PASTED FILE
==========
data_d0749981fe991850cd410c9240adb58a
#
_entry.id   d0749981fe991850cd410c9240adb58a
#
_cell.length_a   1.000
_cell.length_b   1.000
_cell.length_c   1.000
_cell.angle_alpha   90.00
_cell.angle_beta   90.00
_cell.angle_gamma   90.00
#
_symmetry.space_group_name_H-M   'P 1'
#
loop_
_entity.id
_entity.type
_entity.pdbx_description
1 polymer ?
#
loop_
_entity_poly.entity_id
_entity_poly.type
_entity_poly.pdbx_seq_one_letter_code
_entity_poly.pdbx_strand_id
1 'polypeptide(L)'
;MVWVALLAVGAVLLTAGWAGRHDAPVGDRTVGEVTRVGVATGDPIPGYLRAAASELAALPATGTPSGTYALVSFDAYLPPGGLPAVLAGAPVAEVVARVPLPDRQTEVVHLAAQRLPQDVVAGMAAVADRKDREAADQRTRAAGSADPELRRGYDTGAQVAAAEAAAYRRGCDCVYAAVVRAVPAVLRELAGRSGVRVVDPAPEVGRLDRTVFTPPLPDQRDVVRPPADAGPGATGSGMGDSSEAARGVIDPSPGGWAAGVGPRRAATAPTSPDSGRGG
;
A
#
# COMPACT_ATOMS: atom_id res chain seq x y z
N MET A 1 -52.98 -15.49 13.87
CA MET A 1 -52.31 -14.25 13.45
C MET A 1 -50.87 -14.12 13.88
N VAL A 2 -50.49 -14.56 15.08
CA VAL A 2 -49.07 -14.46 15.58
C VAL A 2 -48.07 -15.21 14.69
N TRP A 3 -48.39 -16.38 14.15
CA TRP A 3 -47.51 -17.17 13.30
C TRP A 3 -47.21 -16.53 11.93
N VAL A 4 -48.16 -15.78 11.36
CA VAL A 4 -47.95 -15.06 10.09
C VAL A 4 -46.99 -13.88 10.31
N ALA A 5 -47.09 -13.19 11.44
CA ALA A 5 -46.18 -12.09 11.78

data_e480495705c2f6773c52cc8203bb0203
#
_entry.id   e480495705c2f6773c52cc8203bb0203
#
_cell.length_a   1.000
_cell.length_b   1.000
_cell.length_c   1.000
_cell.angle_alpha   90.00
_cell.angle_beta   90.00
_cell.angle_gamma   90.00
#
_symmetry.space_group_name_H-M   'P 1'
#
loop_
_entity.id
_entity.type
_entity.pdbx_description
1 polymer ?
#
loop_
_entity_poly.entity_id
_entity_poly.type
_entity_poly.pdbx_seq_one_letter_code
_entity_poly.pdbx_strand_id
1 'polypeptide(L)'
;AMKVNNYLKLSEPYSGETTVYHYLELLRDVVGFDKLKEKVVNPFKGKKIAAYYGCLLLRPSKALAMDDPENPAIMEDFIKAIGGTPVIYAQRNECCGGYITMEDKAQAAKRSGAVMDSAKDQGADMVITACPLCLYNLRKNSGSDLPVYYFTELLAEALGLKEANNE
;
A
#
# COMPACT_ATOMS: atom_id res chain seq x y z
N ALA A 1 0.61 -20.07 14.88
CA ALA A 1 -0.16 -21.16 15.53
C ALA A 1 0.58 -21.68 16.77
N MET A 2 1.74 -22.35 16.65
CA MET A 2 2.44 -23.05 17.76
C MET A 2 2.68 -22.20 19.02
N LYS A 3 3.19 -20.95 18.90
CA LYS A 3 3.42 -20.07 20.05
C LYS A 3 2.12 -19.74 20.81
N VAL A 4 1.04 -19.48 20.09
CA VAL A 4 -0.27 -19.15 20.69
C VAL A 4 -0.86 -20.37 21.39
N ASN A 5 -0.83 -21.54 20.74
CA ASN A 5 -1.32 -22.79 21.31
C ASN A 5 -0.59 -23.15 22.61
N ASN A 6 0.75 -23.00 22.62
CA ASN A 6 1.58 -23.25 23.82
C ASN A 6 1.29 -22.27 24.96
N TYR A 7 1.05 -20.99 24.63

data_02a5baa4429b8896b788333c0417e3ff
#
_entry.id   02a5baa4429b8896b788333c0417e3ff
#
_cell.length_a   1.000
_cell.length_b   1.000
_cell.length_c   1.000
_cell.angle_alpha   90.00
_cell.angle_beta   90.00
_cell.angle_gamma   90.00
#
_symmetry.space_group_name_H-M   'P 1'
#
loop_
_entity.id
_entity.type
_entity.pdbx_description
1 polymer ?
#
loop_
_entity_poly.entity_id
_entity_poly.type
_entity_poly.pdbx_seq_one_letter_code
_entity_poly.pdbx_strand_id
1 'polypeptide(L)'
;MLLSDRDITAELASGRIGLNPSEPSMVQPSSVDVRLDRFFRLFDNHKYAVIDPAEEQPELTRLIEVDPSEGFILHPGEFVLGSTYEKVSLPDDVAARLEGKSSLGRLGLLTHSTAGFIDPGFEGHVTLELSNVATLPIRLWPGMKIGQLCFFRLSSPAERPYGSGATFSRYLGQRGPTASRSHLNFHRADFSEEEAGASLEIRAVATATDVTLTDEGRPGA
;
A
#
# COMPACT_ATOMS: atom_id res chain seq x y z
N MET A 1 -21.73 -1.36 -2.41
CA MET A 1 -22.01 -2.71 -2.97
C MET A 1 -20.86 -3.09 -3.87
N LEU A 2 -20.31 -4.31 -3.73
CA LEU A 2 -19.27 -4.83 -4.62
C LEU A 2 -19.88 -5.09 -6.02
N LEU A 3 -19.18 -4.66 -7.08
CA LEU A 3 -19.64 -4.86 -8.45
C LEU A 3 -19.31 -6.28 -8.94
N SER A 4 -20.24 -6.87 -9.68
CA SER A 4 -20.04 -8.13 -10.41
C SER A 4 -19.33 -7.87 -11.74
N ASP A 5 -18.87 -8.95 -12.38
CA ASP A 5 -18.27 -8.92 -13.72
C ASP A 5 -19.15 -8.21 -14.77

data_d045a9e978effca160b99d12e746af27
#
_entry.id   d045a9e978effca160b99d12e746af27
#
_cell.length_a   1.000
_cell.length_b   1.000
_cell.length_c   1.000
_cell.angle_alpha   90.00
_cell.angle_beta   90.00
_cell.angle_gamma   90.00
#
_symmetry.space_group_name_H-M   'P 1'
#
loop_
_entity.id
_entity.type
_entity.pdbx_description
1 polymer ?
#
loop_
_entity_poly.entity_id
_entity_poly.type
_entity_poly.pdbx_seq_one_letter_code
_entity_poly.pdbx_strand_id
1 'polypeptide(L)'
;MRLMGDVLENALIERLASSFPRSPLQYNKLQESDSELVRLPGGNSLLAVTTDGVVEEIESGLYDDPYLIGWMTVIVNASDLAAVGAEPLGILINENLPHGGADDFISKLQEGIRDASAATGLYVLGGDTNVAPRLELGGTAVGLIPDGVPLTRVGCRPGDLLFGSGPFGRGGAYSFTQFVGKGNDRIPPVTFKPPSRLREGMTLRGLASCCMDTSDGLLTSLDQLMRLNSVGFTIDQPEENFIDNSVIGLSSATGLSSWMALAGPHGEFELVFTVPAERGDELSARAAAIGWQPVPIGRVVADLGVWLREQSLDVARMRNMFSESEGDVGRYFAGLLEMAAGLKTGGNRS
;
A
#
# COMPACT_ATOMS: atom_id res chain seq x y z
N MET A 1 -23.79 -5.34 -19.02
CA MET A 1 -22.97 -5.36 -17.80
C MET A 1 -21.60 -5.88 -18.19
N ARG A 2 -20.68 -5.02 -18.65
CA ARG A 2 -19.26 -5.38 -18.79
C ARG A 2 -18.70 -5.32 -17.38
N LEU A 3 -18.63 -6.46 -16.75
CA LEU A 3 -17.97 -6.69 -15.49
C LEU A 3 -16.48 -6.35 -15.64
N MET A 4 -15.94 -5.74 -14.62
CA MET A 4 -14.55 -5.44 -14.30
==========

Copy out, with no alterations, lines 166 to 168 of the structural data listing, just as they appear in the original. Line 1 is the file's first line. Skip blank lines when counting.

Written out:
A
#
# COMPACT_ATOMS: atom_id res chain seq x y z